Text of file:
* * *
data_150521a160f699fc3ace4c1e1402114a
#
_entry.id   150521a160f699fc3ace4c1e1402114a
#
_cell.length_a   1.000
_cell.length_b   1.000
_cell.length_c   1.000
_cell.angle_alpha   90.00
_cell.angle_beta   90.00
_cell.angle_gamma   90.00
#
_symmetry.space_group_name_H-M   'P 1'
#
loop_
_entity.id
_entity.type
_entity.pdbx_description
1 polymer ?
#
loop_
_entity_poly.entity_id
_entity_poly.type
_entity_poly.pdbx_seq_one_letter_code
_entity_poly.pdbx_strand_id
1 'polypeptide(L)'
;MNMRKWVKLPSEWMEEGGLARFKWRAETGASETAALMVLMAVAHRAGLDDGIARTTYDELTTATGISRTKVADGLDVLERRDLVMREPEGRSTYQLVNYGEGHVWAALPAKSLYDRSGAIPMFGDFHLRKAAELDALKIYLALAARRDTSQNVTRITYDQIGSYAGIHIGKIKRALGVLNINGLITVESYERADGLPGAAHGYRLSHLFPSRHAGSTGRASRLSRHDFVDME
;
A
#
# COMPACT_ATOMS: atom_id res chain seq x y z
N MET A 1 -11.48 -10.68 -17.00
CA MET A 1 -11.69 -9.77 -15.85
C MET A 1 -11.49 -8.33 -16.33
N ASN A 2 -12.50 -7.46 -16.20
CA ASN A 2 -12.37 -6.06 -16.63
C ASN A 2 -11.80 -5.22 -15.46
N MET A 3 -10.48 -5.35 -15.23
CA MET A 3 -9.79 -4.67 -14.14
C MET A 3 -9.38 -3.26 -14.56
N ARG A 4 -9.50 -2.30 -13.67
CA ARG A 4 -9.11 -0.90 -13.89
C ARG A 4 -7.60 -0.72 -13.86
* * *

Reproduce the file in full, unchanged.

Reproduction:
data_150521a160f699fc3ace4c1e1402114a
#
_entry.id   150521a160f699fc3ace4c1e1402114a
#
_cell.length_a   1.000
_cell.length_b   1.000
_cell.length_c   1.000
_cell.angle_alpha   90.00
_cell.angle_beta   90.00
_cell.angle_gamma   90.00
#
_symmetry.space_group_name_H-M   'P 1'
#
loop_
_entity.id
_entity.type
_entity.pdbx_description
1 polymer ?
#
loop_
_entity_poly.entity_id
_entity_poly.type
_entity_poly.pdbx_seq_one_letter_code
_entity_poly.pdbx_strand_id
1 'polypeptide(L)'
;MNMRKWVKLPSEWMEEGGLARFKWRAETGASETAALMVLMAVAHRAGLDDGIARTTYDELTTATGISRTKVADGLDVLERRDLVMREPEGRSTYQLVNYGEGHVWAALPAKSLYDRSGAIPMFGDFHLRKAAELDALKIYLALAARRDTSQNVTRITYDQIGSYAGIHIGKIKRALGVLNINGLITVESYERADGLPGAAHGYRLSHLFPSRHAGSTGRASRLSRHDFVDME
;
A
#
# COMPACT_ATOMS: atom_id res chain seq x y z
N MET A 1 -11.48 -10.68 -17.00
CA MET A 1 -11.69 -9.77 -15.85
C MET A 1 -11.49 -8.33 -16.33
N ASN A 2 -12.50 -7.46 -16.20
CA ASN A 2 -12.37 -6.06 -16.63
C ASN A 2 -11.80 -5.22 -15.46
N MET A 3 -10.48 -5.35 -15.23
CA MET A 3 -9.79 -4.67 -14.14
C MET A 3 -9.38 -3.26 -14.56
N ARG A 4 -9.50 -2.30 -13.67
CA ARG A 4 -9.11 -0.90 -13.89
C ARG A 4 -7.60 -0.72 -13.86